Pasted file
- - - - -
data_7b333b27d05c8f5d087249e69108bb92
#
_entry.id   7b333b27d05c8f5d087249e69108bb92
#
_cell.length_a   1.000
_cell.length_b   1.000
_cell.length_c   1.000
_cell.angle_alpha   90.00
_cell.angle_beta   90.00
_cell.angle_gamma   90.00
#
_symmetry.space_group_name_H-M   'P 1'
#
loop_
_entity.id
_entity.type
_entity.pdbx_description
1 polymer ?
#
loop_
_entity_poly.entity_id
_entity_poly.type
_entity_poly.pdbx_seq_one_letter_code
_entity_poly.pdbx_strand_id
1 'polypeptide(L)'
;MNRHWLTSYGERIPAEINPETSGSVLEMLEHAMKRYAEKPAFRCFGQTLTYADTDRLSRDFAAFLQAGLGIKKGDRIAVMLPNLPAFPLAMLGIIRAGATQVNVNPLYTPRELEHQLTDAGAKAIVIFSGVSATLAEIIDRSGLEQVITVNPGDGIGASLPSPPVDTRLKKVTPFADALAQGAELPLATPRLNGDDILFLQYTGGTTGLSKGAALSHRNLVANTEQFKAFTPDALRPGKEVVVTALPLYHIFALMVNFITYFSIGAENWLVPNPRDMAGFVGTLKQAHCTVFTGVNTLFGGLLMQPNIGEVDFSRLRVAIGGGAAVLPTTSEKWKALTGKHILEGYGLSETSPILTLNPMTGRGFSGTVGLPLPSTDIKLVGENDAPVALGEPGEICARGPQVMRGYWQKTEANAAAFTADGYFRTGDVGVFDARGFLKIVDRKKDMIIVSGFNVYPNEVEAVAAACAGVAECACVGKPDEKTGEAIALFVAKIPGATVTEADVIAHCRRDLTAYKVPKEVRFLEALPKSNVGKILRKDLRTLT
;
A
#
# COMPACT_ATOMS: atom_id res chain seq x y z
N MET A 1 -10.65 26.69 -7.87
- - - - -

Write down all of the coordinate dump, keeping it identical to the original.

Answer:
data_7b333b27d05c8f5d087249e69108bb92
#
_entry.id   7b333b27d05c8f5d087249e69108bb92
#
_cell.length_a   1.000
_cell.length_b   1.000
_cell.length_c   1.000
_cell.angle_alpha   90.00
_cell.angle_beta   90.00
_cell.angle_gamma   90.00
#
_symmetry.space_group_name_H-M   'P 1'
#
loop_
_entity.id
_entity.type
_entity.pdbx_description
1 polymer ?
#
loop_
_entity_poly.entity_id
_entity_poly.type
_entity_poly.pdbx_seq_one_letter_code
_entity_poly.pdbx_strand_id
1 'polypeptide(L)'
;MNRHWLTSYGERIPAEINPETSGSVLEMLEHAMKRYAEKPAFRCFGQTLTYADTDRLSRDFAAFLQAGLGIKKGDRIAVMLPNLPAFPLAMLGIIRAGATQVNVNPLYTPRELEHQLTDAGAKAIVIFSGVSATLAEIIDRSGLEQVITVNPGDGIGASLPSPPVDTRLKKVTPFADALAQGAELPLATPRLNGDDILFLQYTGGTTGLSKGAALSHRNLVANTEQFKAFTPDALRPGKEVVVTALPLYHIFALMVNFITYFSIGAENWLVPNPRDMAGFVGTLKQAHCTVFTGVNTLFGGLLMQPNIGEVDFSRLRVAIGGGAAVLPTTSEKWKALTGKHILEGYGLSETSPILTLNPMTGRGFSGTVGLPLPSTDIKLVGENDAPVALGEPGEICARGPQVMRGYWQKTEANAAAFTADGYFRTGDVGVFDARGFLKIVDRKKDMIIVSGFNVYPNEVEAVAAACAGVAECACVGKPDEKTGEAIALFVAKIPGATVTEADVIAHCRRDLTAYKVPKEVRFLEALPKSNVGKILRKDLRTLT
;
A
#
# COMPACT_ATOMS: atom_id res chain seq x y z
N MET A 1 -10.65 26.69 -7.87